Sustainable cities: must-haves and future evolutions

While the combo city/sustainability was a veritable utopia until just a few years ago, thanks to an optimised new organisation model that makes spaces more efficient, digital, liveable and integrated, we can now actually talk about sustainable cities.
From transport to the proper use of land, via energy production and consumption: making cities more inclusive, safe and sustainable has a positive impact on all aspects of daily life. It is no coincidence, in fact, that this is also one of the goals on the UN 2030 Agenda for Sustainable Development.

But what makes a city sustainable?

The requirements for becoming a circular city range from the availability of the most innovative technologies to changing the habits of its inhabitants, with special focus on access to housing and basic services, smart mobility, sustainable urbanisation and the environmental impact of cities.

A topic as wide-ranging as it is important, but what are the must-haves for sustainable cities? Let’s find out together:

  • Yes to recycling, No to pollution: the use of renewable energies and regulation governing heating in buildings, with a view to reducing energy consumption and related polluting emissions, accompanied by the virtuous habits of citizens who correctly separate waste is the first fundamental step towards sustainability.
  • Cutting-edge technology: examples are public and shared Wi-Fi networks, as well as the use of digital documents by public administration, queue management apps to provide efficient services to citizens, and smart working to reduce pollution and traffic in cities.
  • Regulating land consumption: why build new buildings if you can redevelop existing ones? In order to reduce or eliminate land consumption in cities, the focus strategy for local land management policies should aim to enhance the existing public and private building stock and make available the latest technologies in the building sector for the green redesign of cities.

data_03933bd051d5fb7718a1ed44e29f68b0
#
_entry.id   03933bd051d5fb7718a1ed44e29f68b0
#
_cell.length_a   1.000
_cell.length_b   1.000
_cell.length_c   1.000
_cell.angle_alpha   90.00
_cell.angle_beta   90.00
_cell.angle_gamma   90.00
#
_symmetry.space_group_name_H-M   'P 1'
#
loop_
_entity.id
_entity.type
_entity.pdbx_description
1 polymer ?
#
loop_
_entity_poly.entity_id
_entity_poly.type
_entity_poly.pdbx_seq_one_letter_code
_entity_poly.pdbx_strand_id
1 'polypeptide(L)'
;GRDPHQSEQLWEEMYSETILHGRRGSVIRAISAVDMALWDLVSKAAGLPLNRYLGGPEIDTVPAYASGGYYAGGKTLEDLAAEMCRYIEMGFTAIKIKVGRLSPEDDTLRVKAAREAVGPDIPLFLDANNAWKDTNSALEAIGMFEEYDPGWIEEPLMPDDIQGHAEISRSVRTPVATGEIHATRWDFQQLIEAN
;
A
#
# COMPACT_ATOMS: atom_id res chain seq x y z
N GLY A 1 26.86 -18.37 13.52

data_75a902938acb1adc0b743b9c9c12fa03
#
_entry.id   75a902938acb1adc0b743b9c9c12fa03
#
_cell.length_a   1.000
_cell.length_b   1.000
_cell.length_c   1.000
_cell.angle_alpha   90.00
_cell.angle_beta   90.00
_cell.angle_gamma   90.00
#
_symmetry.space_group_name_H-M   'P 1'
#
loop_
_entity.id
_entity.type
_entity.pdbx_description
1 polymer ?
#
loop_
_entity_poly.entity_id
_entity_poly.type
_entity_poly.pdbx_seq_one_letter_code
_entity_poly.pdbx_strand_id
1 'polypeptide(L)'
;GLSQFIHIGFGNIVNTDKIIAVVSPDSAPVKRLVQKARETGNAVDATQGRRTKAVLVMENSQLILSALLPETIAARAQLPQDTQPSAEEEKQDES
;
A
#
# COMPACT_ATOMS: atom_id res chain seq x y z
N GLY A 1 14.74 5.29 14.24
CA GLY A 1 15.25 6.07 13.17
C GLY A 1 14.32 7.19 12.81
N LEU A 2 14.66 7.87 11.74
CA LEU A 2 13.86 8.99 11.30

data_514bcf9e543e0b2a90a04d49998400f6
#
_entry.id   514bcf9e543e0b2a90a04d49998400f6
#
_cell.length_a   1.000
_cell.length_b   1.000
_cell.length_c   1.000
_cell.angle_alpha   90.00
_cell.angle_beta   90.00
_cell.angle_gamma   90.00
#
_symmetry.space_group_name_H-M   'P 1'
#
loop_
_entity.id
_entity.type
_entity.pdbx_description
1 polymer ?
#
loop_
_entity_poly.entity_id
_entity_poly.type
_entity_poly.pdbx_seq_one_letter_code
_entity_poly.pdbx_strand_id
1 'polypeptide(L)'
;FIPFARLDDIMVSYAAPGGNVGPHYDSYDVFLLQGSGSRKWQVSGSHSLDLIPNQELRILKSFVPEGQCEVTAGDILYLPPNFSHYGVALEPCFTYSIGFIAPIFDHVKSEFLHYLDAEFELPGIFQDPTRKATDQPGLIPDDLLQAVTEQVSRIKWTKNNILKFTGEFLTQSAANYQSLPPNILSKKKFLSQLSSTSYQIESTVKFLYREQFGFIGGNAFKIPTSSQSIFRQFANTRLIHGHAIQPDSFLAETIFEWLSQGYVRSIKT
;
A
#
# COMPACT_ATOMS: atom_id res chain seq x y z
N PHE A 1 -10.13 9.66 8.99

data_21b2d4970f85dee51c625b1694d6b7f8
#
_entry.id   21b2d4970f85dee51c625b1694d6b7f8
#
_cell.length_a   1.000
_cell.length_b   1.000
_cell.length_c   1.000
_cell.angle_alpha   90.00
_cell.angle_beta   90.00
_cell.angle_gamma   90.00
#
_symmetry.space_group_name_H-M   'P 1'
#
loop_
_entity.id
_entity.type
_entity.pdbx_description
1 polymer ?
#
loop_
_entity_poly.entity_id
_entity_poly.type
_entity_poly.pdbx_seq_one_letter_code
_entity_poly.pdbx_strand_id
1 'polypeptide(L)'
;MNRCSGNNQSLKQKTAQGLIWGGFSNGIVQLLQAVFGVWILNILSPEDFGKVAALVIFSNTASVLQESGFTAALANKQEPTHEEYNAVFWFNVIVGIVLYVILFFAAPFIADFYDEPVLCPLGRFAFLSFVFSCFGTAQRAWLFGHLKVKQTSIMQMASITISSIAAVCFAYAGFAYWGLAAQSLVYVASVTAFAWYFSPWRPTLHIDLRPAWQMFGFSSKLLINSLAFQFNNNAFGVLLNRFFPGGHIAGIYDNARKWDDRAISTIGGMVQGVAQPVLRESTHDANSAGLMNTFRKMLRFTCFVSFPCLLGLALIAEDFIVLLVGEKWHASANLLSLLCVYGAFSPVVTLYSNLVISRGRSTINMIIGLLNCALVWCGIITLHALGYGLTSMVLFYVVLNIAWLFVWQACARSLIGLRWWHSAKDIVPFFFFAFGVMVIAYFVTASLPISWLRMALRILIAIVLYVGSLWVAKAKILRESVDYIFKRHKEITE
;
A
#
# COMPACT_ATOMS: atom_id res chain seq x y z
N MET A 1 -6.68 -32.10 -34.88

• Sustainable mobility: lots of cars and vehicles in circulation means more air and noise pollution, but also hazards, queues and stress for citizens. A sustainable city is, in fact, also based on a series of incentives for those who choose smart mobility and the provision of alternative solutions such as environmentally friendly public transport, car sharing services, electric taxis, and cycle paths.
  • Green spaces and urban vegetable gardens: from uncultivated and abandoned land to the creation of a green space for the community, urban vegetable gardens are a successful experience already widely experimented in many Italian towns and cities that benefits the environment as well as sociality. But that’s not all! Green spaces today can actually change the surrounding environment in an infinite number of ways. One example? green roof coverings, which can absorb the CO2 produced and thermally insulate the building in both summer and winter!

Looking to the future

Commit today and every day to a better tomorrow. Now more than ever it is important to teach even the youngest among us to live responsibly and respectfully in cities.

This is why at Lucart Professional we have decided to help the younger generations through the School Project, a curriculum on the circular economy for school education, together with teacher training, which aims to increase awareness about the manufacturing cycle of products in the name of sustainability.


Choose your language site: Italiano English Français Español Deutsch Magyar